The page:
“So far,” said John. “Always remember, ‘so far’.”
“Yeah,” I laughed.
And John came back nearly every month just to be sure that I was doing all right. Then he disappeared. “Oh well,” I thought, “so far.” A year passed and I didn’t see John. Meanwhile, my brother had given up on the Rescue Mission, gone to Colorado, got a job with a friend, and seemed to be doing well. I went to Colorado and visited him. During the visit he did something that showed me that if there was a wagon, he’d fallen off and the wagon was long gone. That was the last time I saw my brother alive.
More time passed — four years? My brother headed back down that chute, though this time in Arizona. I was working four jobs, one of which was supporting him in rehab. Housing prices went up and I decided to move out of the “barrio” and up to the mountains if I could find a place. I did. There was work that needed to be done on my house before the deal could close. I was working frantically to get it done, but I was out of money. There remained a 12 inch bit of wall all around an enclosed veranda that needed to be stuccoed. My real estate agent was going to do it, but had a heart attack instead. I was given 10 days to patch that bit. On Friday, home from school early, I decided to try it myself. After all, I’d textured a lot of walls and I was a painter, but I quickly leraned that troweling stucco above my head was impossible. It was too heavy. As I was standing on the step ladder, giving up on the stucco, there was a knock at my front door and the dogs went wild.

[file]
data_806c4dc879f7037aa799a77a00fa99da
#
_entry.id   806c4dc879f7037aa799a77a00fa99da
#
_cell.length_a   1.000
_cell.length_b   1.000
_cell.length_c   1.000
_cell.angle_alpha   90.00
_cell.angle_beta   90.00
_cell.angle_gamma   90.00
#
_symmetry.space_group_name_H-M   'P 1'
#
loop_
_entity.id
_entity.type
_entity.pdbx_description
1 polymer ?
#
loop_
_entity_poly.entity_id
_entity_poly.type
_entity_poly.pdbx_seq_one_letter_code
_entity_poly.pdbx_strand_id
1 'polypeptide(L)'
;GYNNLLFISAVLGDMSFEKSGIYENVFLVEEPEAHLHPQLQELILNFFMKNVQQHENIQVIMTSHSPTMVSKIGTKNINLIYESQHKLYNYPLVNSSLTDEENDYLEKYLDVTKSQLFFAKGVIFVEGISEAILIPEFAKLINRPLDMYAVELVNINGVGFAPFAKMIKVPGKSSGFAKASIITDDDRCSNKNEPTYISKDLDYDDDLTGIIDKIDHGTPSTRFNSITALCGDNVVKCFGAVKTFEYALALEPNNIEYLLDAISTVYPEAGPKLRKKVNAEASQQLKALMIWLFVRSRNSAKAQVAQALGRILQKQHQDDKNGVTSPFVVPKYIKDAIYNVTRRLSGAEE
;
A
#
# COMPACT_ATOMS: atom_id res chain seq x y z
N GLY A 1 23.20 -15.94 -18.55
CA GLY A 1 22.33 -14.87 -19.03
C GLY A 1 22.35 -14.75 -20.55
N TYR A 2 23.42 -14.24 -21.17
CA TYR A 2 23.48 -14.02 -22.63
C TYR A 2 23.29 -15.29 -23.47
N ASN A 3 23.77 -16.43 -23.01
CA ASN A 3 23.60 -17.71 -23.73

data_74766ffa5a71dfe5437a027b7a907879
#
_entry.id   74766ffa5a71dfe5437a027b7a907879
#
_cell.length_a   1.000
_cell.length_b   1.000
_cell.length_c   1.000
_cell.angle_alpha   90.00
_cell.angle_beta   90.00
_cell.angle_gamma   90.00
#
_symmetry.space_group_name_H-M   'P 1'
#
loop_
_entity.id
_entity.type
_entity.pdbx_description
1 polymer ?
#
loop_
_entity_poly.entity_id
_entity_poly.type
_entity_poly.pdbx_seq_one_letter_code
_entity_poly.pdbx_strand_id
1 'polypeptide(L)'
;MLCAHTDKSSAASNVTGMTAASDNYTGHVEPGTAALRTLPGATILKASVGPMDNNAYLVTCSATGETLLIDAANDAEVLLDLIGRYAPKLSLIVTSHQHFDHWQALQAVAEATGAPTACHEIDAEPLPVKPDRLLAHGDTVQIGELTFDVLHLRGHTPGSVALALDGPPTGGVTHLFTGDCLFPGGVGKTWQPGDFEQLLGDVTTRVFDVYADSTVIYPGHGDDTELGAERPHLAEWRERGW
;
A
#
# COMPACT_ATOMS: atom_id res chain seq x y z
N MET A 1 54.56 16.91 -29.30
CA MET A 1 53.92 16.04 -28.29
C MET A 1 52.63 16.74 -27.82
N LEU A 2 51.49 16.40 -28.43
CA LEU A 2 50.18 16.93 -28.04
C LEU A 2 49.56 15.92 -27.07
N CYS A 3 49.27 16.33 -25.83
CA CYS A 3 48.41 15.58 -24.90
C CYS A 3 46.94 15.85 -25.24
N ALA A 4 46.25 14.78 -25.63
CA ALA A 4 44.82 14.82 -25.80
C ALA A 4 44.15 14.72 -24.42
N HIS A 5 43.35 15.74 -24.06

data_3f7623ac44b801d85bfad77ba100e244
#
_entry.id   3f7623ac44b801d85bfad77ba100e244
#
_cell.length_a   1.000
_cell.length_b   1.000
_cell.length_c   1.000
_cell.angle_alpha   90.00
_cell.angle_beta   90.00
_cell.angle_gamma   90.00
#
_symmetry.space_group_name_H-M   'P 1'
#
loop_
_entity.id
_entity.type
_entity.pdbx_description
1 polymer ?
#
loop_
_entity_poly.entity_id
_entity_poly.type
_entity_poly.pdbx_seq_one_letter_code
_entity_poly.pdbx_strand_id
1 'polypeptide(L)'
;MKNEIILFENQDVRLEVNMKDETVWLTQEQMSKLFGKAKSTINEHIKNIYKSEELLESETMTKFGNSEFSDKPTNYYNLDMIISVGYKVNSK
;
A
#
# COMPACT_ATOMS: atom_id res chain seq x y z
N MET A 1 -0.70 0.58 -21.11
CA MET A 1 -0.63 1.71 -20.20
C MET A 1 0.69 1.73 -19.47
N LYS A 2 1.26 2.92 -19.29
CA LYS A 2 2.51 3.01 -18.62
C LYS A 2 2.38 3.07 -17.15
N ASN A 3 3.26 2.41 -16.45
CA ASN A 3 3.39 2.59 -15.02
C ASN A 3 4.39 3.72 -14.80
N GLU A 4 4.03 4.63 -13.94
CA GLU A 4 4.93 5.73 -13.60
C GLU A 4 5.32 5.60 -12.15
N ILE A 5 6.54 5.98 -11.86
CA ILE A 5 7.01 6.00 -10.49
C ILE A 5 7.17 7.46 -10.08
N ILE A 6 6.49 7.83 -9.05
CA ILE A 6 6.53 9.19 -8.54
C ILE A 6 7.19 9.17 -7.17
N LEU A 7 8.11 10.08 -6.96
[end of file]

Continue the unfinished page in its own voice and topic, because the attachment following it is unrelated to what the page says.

You know what’s coming.
It was John.
“I haven’t seen you in a long time,” I said. “Are you OK?”
“I messed up and had to leave the mission, but I’m back.”
“I’m glad,” I said.
“How are you? How’s your brother?”
“My brother’s in rehab again and I’m OK. I sold my house.”
“THIS house? How could you sell it?”
“I want to move up to the mountains.”
“That’ll be nice.”
I thought for a minute, guys like John… “Hey John, in all your work, did you ever do stucco?”
“Yeah. That was my trade. Why?”
I told him my stucco problem. He laughed and said, “Where is it?”
And he did a beautiful stucco job for me.
“I want to pay you,” I said.
“No,” he said. “You can’t pay me. We’re friends. You’ve always been here when I’ve knocked on your door. You never judged me. Your brother costs you enough and I know you work hard. Let’s go get a pizza sometime. You can buy.”
I gave him my cell phone number so he could call me about the pizza, and he left. A few weeks later I moved up to the mountains and five weeks after that came the Cedar Fire, the worst fire in California history. I was evacuated from my new house, scared and all the emotions that come from finding oneself living in a place surrounded by flames.
I was driving down the freeway toward a friend’s house where I would wait out the fire with my dogs when my cell phone rang. “Hello?”
“Martha? This is John. I just want to know that you’re all right.”
“I’m all right. We’ve been evacuated, but I’m fine.”
“Are the dogs fine?”
“We’re all fine.”
“Thank God,” he said. “Well I gotta’ go. I’m on the mission’s phone. No personal calls.”
I never heard from John again.
You can’t create stories like this. Life writes them.